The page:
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23

I know, O Lord, that the way of human beings is not in their control,

that mortals as they walk cannot direct their steps.


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The Jews confine this to Sennacherib, who had, according to his own will, at one time resolved to attack the Ammonites, at another the Moabites, and to reduce them under his own power; but had been induced by a sudden impulse to go to Judea. But this is frivolous. The Prophet, I doubt not, referred to the Jews, who had for a long time been accustomed to dismiss every fear, as though they were able by their own counsels to consult in the best way for the public good: for we know, that whenever any danger was apprehended from the Assyrians, they usually fled for aid to Egypt or to Chaldea. Thus, then, they provided for themselves, so tlmt they thought that they took good care of their affairs, while they had recourse to this or that expedient; and then, when the prophets denounced on them the vengeance of God, they usually regarded only their then present state, as though God could not; in one instant vibrate his lightnings from the rising to the setting sun.

Since then this security produced torpor and obstinacy, the Prophet in this passage justly exclaims, I know, Jehovah, that his way is not in man’s power; nor is it in the power of a person walking to direct his steps 2222     Literally rendered the verse is as follows: —
   I know, Jehovah, That not to a mortal is his way;
Nor is it for man to walk And to stablish his steps.

   Such substantially is the meaning of the Targum, and of all the versions, except the Syriac, which Blayney has followed thus:

   I know Jehovah, that his way is not like that of men,
Nor like a human being doth he proceed and order his going.

   This construction is wholly inadmissible. Had Jehovah been in the objective case, it would have את before it. See 1 Samuel 3:7. Then the rest of the verse is a paraphrase and not a version; and such a paraphrase as the original will not bear. To “walk” and to “stablish” are in the same predicament, both infinitives; and so they are rendered in all the versions and the Targum.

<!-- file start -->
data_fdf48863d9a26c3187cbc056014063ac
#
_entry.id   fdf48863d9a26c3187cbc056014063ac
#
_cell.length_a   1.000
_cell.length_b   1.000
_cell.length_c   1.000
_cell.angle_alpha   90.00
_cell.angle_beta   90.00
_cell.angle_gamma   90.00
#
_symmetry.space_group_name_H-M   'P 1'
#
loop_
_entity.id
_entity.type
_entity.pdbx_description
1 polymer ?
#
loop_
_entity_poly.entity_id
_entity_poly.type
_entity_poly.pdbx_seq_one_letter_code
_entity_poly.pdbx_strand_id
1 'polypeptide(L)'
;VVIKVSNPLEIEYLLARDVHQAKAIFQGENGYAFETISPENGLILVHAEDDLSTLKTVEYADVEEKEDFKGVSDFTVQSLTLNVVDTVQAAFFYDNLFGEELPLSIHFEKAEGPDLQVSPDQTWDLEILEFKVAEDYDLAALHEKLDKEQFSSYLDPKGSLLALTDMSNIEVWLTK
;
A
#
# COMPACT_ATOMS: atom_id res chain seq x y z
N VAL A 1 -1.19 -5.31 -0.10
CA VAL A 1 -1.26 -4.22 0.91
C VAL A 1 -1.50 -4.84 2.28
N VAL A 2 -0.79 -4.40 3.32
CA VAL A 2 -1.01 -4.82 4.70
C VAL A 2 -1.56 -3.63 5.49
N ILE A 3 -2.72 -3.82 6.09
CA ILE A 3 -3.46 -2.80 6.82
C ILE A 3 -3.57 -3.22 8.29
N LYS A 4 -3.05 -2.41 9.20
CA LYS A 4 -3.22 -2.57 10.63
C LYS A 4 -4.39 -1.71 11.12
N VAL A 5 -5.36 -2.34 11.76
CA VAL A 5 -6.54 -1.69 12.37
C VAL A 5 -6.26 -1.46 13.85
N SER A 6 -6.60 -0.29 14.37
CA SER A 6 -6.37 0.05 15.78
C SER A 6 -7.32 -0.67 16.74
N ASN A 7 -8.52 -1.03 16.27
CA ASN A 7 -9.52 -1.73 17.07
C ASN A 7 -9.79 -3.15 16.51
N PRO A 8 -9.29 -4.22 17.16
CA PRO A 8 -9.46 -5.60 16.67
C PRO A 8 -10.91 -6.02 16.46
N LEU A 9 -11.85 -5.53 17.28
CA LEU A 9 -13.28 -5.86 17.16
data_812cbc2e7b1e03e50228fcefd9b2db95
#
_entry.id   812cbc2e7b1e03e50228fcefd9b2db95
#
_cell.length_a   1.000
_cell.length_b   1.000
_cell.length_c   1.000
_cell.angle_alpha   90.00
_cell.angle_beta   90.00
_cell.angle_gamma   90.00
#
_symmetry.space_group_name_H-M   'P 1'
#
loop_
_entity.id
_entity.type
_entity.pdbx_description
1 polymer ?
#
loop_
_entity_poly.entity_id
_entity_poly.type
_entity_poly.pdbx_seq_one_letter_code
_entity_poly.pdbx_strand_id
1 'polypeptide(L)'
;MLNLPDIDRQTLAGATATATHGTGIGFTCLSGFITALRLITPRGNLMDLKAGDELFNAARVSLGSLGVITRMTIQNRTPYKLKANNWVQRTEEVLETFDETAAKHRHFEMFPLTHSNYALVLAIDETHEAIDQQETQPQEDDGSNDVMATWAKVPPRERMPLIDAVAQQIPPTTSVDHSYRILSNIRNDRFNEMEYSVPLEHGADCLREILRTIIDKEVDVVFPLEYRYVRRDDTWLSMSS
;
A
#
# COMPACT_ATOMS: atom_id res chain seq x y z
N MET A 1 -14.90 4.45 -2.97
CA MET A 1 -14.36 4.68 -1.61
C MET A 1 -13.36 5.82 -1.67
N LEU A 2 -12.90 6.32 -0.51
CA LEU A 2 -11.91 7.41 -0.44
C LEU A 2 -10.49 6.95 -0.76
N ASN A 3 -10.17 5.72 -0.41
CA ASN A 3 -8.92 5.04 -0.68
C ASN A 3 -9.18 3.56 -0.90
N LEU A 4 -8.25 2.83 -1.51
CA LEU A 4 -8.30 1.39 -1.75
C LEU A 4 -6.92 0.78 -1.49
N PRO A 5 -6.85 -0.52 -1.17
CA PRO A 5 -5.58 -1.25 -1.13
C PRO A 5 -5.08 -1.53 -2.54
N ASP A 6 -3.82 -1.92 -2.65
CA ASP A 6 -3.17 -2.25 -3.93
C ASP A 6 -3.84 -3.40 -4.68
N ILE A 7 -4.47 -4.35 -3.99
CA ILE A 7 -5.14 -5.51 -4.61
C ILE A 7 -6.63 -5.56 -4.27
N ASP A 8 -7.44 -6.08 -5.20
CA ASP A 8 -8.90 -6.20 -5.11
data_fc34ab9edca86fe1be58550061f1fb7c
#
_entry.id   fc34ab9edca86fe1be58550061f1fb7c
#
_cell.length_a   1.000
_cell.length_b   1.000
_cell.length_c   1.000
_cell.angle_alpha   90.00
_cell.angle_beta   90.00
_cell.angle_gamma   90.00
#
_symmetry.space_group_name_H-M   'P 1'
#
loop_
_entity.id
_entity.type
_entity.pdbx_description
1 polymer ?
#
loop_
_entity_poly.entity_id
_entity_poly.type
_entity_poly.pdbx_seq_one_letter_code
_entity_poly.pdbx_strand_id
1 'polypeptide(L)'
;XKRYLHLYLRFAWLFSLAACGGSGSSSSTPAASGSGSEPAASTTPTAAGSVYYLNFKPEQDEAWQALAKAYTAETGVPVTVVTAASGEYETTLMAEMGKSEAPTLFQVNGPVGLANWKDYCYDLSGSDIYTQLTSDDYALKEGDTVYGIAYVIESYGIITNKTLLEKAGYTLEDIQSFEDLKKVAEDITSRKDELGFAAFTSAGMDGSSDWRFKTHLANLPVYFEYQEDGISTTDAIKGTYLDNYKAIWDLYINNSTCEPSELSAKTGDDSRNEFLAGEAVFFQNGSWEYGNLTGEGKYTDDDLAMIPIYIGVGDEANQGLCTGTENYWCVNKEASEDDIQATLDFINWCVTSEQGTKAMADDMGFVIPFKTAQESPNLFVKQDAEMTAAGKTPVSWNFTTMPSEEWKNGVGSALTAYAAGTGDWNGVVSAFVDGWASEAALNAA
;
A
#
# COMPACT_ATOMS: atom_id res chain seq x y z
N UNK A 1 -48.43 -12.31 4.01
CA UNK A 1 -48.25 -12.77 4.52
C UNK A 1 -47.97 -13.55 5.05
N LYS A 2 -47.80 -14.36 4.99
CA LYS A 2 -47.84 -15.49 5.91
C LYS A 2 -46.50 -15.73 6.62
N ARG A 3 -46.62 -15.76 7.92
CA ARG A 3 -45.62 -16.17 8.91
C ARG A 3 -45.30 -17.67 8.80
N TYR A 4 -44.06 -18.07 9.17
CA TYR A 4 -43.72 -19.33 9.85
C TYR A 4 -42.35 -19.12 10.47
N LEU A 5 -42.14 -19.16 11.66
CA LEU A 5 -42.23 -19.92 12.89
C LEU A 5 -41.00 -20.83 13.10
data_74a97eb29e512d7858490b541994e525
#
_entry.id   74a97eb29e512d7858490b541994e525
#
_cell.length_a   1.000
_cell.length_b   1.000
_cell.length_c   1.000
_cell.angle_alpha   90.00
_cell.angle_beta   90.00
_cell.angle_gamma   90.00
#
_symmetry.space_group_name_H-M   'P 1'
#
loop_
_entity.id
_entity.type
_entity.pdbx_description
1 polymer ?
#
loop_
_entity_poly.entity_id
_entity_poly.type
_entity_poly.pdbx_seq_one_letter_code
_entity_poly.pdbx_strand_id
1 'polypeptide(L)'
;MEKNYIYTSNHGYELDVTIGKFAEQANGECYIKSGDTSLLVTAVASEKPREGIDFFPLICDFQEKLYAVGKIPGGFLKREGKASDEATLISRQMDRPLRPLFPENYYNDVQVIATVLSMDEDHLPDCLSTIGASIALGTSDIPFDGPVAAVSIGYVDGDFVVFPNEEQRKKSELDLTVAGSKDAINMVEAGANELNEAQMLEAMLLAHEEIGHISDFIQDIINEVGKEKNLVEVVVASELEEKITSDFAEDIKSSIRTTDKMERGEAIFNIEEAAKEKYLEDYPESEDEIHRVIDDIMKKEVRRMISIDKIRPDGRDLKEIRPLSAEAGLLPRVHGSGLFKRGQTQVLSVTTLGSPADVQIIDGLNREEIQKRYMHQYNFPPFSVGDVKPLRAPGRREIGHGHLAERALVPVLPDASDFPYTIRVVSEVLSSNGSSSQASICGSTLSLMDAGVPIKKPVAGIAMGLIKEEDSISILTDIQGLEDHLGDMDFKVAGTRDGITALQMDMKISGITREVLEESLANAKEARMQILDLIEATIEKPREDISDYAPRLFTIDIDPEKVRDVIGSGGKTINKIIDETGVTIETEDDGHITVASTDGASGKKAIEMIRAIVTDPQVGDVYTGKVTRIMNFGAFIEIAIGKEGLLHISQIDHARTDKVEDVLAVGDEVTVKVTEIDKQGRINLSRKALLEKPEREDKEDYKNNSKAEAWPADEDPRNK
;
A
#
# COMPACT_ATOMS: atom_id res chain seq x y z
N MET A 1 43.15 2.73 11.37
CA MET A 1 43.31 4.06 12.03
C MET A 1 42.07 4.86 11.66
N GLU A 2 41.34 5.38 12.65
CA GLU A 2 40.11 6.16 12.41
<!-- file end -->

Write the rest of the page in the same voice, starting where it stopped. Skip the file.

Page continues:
The design of the passage seems to be more correctly intimated by Gataker than by Calvin: — “Lord, we know well, that this army cannot come in but by thy permission; but since thou art resolved to chastise us, we beseech thee, in wrath remember mercy.” So in the next verse the Prophet says, “O Lord, correct me, but with judgment.” — Ed.

We now perceive what the Prophet had in view; and this is ever to be remembered — that if we desire to read what has been written with profit, we must consider the meaning intended by the Holy Spirit, and then the purpose for which he has spoken. When we understand these things, then it is easy to make the application to other things: but he who does not weigh the end in view, ever wanders here and there, and though he may say many things, he yet does not reach the chief point. 2323     Or, as the French version has it, “does not reach the burden and knot of the subject.” But we must observe that the Prophet, as he had done before, spoke as though he had God alone as his witness, for he saw that his own people were so hardened, that he addressed his words to them in vain: he therefore turned to God, which was a proof that he despaired as to the disposition of the people, as though he had said, “I shall have nothing to do with this perverse people any more; for I have already found out by my experience that their perverseness is untameable. I am now therefore constrained, O Lord, to address thee as though I were alone in the world.” This is the reason why he spoke to God himself. We shall defer the rest fill to-morrow.




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